Teaching on a recent Coloured Pencil course, I had the opportunity of handling and testing out a set of these pencils made in Japan by a company within the giant Japanese Mitsubishi group. These pencils have been marketed for at least the last 2 years, but are only now available over the Internet to UK purchasers.They are described as wax based and come in a presentation box of pencils which opens up to display the contents in a unique way.The pencils are numbered and named for colour and the box has named slots for the pencils to be stored in so that they stay in order.First impressions are good. It is only when you start to examine the box and pencils closely that questions start to arise.The names on the box are not logically displayed - you have to read the names from one direction on one side and the opposite direction on the other, so standing the box upright to use, you can only read the names of half the pencils.
There is no lightfast indication and the company are reported as saying that they have not done any testing and have no plans to do so.Single pencils are not easily available to replace used ones.I understand that they are available at relatively low cost in the USA and AustraliaSo how do they perform?I carried out a brand test comparing them with Derwent Coloursoft (another wax pencil), Faber Castell Polychromos (oil based but 120 colours) and Art Spectrum (low priced, wax based with 120 colours).My thinking for this was to compare the Uni pencils with another low cost brand ( Spectrum), a wax based brand I knew well (Derwent), and an Internationally available brand with a similar large range of 120 colours (Polychromos)
CONCLUSION : The Uni pencils are harder than the Spectrum, and similar in hardness to the Polychromos. Coloursoft are the softest. Uni pencils layer in a similar way to Polychromos and the white will provide an efficient barrier on plain paper to reduce the intensity of colour laid on top. They appear to be a good working pencil though the lack of light testing and no single pencil replacements make them a poor choice for regular use. They appear to be marketed as a presentation set suitable for children ( The Mitsubishi promotional material indicates this ). I have not examined the colour selection or done a detailed comparison with other brands as I do not feel that these pencils would make a sensible purchase for someone wanting to take up coloured pencil art seriously. It is possible that there may be individual colours that are unique and would be of use to a botanical artist, but the lack of a lightfast rating would suggest caution. The lack of single replacement pencils suggests looking elsewhere.The box appears to be a win for Presentation over Practicality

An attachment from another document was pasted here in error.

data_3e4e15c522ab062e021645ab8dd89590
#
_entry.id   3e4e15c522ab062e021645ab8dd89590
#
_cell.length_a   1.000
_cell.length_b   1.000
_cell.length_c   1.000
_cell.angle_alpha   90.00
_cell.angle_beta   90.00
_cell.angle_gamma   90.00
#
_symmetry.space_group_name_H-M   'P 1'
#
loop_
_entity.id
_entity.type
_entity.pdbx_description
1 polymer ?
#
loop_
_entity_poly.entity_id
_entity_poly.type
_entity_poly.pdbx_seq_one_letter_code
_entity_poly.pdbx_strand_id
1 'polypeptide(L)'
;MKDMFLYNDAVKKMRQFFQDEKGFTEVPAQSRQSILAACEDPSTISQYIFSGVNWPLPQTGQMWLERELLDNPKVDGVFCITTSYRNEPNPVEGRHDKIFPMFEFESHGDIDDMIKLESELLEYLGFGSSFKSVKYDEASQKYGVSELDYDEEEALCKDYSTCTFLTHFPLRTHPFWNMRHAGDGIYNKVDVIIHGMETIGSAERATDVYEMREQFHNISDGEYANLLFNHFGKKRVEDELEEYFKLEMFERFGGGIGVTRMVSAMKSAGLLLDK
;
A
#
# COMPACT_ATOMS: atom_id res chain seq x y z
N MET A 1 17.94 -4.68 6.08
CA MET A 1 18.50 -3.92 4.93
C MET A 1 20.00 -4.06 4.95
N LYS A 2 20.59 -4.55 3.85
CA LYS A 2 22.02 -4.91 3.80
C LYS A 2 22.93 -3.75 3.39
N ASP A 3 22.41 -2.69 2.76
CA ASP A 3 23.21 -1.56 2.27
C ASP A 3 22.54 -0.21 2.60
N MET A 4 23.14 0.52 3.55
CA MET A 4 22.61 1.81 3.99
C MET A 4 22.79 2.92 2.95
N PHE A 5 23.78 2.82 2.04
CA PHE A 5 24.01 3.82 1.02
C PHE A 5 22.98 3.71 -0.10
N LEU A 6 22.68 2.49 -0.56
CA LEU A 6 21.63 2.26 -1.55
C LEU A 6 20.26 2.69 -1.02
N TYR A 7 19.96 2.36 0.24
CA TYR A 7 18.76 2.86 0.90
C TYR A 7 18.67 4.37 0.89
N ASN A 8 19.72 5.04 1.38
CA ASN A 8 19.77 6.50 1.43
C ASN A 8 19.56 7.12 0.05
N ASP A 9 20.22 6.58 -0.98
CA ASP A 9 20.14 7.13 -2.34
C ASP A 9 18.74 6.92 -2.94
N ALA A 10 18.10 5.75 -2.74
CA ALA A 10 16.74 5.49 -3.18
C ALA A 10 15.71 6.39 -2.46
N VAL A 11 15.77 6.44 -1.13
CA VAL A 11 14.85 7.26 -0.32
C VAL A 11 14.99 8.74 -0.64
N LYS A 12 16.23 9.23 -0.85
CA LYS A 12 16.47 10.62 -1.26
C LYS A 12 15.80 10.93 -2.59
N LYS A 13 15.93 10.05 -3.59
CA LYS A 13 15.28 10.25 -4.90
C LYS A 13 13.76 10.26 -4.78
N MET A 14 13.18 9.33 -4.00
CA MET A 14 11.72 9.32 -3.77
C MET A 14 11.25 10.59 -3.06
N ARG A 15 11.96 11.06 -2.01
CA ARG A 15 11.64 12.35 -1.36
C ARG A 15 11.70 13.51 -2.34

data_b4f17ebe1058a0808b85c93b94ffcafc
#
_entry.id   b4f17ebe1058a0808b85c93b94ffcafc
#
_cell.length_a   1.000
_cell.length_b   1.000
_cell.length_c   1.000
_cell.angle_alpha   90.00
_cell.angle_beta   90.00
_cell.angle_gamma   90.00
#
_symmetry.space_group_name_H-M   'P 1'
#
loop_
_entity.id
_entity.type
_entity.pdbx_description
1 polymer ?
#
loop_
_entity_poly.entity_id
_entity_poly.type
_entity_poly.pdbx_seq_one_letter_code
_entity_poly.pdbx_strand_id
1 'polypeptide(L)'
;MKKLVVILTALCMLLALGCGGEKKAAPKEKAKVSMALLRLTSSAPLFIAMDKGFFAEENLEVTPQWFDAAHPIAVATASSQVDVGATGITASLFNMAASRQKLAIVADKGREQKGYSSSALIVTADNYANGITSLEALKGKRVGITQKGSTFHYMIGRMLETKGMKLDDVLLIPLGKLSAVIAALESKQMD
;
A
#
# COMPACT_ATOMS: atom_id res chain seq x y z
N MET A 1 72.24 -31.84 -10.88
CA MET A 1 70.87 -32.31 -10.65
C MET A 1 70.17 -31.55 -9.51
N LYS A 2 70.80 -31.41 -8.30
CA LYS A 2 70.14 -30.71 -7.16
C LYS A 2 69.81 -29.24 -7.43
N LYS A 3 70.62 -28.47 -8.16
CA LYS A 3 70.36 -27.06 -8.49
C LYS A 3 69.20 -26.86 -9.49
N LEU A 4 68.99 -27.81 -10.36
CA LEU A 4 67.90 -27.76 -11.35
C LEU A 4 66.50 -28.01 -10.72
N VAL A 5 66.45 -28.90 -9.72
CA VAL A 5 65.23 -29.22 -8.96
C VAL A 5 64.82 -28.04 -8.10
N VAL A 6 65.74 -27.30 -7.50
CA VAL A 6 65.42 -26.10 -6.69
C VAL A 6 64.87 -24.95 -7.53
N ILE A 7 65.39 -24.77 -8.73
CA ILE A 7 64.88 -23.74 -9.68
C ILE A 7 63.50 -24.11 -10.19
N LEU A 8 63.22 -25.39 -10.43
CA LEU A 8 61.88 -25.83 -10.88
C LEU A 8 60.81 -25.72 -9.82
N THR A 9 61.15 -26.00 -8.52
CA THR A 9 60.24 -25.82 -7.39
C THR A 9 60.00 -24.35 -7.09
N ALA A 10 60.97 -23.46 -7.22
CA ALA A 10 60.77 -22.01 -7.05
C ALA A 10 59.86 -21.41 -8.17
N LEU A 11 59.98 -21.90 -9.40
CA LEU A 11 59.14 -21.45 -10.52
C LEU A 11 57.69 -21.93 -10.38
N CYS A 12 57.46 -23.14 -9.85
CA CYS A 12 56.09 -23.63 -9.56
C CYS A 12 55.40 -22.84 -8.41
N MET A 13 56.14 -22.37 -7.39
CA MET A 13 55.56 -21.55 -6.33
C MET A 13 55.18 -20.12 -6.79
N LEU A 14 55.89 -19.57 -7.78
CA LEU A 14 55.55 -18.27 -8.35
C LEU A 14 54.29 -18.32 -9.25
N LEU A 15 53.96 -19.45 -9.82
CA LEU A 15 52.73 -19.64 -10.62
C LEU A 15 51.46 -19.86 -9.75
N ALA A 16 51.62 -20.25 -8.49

PLEASE NOTE1. Comments made here are personal and are not sponsored by the manufacturers2. The order of listing is entirely down to the date the initial reviews were done, and more recently reviewed brands appear towards the end of the list.3. The guide is designed to aid those who are new to the medium of coloured pencil, helping them select a brand and product that may be most suitable for their needs.4. Just because one brand suits one person does not automatically make it ideal for everyone.